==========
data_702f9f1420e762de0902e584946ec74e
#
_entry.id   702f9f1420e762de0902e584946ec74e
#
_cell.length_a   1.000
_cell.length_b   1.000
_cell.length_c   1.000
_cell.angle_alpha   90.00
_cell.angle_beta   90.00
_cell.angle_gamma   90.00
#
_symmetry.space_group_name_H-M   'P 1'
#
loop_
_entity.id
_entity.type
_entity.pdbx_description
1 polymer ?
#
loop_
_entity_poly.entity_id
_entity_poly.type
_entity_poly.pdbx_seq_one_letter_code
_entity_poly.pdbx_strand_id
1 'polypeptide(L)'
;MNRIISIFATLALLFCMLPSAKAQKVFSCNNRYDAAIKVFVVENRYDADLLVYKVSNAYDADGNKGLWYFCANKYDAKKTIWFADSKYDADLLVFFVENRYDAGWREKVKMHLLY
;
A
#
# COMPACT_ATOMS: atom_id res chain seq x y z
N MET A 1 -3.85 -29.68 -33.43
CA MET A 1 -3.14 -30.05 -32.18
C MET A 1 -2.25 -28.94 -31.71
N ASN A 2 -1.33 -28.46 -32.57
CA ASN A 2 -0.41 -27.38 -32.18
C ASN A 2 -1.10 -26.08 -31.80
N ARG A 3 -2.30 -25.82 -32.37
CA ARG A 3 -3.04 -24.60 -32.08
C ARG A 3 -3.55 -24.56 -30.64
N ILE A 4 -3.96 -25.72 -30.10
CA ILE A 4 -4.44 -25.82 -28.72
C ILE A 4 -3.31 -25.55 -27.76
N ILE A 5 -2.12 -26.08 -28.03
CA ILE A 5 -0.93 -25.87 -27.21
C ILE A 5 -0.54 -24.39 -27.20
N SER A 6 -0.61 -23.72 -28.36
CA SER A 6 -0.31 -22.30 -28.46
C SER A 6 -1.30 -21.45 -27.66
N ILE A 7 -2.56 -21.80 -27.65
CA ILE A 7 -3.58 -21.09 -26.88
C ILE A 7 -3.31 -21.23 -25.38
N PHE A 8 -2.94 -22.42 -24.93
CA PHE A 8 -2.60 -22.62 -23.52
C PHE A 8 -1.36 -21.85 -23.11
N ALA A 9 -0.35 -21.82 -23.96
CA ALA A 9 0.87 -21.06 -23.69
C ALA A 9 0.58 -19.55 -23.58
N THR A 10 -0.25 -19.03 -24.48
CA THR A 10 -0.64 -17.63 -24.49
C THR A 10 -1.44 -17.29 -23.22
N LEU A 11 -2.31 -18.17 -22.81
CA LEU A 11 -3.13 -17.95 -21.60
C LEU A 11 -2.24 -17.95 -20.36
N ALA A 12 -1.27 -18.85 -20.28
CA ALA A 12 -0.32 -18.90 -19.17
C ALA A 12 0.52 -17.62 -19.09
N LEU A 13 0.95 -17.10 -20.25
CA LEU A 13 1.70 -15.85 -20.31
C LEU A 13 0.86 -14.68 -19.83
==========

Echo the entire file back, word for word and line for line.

data_702f9f1420e762de0902e584946ec74e
#
_entry.id   702f9f1420e762de0902e584946ec74e
#
_cell.length_a   1.000
_cell.length_b   1.000
_cell.length_c   1.000
_cell.angle_alpha   90.00
_cell.angle_beta   90.00
_cell.angle_gamma   90.00
#
_symmetry.space_group_name_H-M   'P 1'
#
loop_
_entity.id
_entity.type
_entity.pdbx_description
1 polymer ?
#
loop_
_entity_poly.entity_id
_entity_poly.type
_entity_poly.pdbx_seq_one_letter_code
_entity_poly.pdbx_strand_id
1 'polypeptide(L)'
;MNRIISIFATLALLFCMLPSAKAQKVFSCNNRYDAAIKVFVVENRYDADLLVYKVSNAYDADGNKGLWYFCANKYDAKKTIWFADSKYDADLLVFFVENRYDAGWREKVKMHLLY
;
A
#
# COMPACT_ATOMS: atom_id res chain seq x y z
N MET A 1 -3.85 -29.68 -33.43
CA MET A 1 -3.14 -30.05 -32.18
C MET A 1 -2.25 -28.94 -31.71
N ASN A 2 -1.33 -28.46 -32.57
CA ASN A 2 -0.41 -27.38 -32.18
C ASN A 2 -1.10 -26.08 -31.80
N ARG A 3 -2.30 -25.82 -32.37
CA ARG A 3 -3.04 -24.60 -32.08
C ARG A 3 -3.55 -24.56 -30.64
N ILE A 4 -3.96 -25.72 -30.10
CA ILE A 4 -4.44 -25.82 -28.72
C ILE A 4 -3.31 -25.55 -27.76
N ILE A 5 -2.12 -26.08 -28.03
CA ILE A 5 -0.93 -25.87 -27.21
C ILE A 5 -0.54 -24.39 -27.20
N SER A 6 -0.61 -23.72 -28.36
CA SER A 6 -0.31 -22.30 -28.46
C SER A 6 -1.30 -21.45 -27.66
N ILE A 7 -2.56 -21.80 -27.65
CA ILE A 7 -3.58 -21.09 -26.88
C ILE A 7 -3.31 -21.23 -25.38
N PHE A 8 -2.94 -22.42 -24.93
CA PHE A 8 -2.60 -22.62 -23.52
C PHE A 8 -1.36 -21.85 -23.11
N ALA A 9 -0.35 -21.82 -23.96
CA ALA A 9 0.87 -21.06 -23.69
C ALA A 9 0.58 -19.55 -23.58
N THR A 10 -0.25 -19.03 -24.48
CA THR A 10 -0.64 -17.63 -24.49
C THR A 10 -1.44 -17.29 -23.22
N LEU A 11 -2.31 -18.17 -22.81
CA LEU A 11 -3.13 -17.95 -21.60
C LEU A 11 -2.24 -17.95 -20.36
N ALA A 12 -1.27 -18.85 -20.28
CA ALA A 12 -0.32 -18.90 -19.17
C ALA A 12 0.52 -17.62 -19.09
N LEU A 13 0.95 -17.10 -20.25
CA LEU A 13 1.70 -15.85 -20.31
C LEU A 13 0.86 -14.68 -19.83